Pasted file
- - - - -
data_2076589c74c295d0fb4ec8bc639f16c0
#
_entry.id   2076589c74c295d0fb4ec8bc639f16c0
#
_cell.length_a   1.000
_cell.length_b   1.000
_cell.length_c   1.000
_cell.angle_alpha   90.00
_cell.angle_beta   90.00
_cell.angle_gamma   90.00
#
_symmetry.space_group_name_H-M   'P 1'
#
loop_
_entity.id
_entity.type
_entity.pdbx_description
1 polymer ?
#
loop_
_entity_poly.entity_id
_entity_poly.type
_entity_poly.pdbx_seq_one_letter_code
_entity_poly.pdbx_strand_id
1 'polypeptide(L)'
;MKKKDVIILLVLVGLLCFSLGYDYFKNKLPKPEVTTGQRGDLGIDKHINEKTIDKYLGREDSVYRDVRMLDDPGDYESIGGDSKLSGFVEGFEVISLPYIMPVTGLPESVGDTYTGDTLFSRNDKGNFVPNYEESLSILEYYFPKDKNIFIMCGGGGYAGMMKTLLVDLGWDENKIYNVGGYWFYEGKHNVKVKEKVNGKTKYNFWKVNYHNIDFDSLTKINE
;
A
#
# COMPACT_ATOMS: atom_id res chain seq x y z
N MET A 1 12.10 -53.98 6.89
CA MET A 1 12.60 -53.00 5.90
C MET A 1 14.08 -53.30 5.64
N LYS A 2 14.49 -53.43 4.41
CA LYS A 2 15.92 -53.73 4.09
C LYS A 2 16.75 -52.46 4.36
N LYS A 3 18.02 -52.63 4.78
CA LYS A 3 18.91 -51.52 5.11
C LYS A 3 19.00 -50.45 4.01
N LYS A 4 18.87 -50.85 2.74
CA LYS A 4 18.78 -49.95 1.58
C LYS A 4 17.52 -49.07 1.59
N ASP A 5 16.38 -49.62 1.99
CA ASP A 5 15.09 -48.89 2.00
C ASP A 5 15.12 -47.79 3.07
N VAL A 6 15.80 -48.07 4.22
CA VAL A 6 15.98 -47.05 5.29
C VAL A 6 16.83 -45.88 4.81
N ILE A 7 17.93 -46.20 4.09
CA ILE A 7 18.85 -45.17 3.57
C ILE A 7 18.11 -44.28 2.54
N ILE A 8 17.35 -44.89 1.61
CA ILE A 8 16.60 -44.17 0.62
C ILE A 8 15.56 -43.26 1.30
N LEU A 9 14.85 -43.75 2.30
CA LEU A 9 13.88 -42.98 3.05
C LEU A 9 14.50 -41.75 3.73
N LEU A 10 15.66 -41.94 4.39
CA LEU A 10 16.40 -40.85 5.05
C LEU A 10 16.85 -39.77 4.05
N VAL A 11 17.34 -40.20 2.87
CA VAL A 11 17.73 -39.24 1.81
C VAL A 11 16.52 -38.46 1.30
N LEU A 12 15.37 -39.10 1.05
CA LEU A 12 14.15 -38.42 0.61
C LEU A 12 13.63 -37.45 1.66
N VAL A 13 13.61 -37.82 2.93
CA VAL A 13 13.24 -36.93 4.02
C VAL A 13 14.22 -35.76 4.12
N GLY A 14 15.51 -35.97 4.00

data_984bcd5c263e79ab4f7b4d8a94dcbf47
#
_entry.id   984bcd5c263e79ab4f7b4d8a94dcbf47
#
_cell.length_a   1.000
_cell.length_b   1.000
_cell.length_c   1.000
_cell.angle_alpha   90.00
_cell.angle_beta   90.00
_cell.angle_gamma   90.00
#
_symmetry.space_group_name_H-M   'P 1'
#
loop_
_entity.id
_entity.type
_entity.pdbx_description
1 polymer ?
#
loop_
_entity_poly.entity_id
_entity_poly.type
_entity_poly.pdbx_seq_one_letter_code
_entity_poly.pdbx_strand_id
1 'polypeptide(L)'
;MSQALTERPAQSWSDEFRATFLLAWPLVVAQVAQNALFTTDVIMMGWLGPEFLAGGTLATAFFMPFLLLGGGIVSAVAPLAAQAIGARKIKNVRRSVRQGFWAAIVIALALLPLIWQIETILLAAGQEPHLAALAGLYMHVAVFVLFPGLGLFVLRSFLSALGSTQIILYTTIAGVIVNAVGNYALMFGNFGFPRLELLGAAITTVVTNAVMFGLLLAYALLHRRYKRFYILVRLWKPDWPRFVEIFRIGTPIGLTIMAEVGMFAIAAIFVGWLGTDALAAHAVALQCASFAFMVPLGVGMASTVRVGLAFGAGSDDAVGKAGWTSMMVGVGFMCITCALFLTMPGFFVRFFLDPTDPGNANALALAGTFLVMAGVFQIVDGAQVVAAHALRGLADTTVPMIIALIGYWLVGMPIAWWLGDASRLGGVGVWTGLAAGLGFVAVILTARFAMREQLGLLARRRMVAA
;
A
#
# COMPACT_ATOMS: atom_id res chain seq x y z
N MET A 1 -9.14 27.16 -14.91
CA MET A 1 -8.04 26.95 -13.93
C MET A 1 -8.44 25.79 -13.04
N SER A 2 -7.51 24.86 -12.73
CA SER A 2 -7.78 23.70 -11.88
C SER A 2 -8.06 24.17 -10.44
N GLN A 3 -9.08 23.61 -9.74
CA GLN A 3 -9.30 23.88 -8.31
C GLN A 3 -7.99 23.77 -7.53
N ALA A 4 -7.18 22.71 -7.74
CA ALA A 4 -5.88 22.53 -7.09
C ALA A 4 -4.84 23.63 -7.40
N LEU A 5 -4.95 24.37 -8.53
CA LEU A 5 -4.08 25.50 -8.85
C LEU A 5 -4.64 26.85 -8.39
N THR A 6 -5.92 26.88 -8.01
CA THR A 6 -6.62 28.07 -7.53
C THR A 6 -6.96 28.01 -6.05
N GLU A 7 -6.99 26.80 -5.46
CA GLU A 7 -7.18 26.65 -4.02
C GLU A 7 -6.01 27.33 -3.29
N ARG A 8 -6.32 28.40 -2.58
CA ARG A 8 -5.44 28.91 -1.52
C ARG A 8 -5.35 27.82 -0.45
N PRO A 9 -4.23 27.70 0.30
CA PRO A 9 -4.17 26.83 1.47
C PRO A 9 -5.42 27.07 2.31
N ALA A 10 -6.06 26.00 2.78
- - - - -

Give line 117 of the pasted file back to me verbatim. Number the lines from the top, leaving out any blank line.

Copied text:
CA THR A 6 -6.62 28.07 -7.53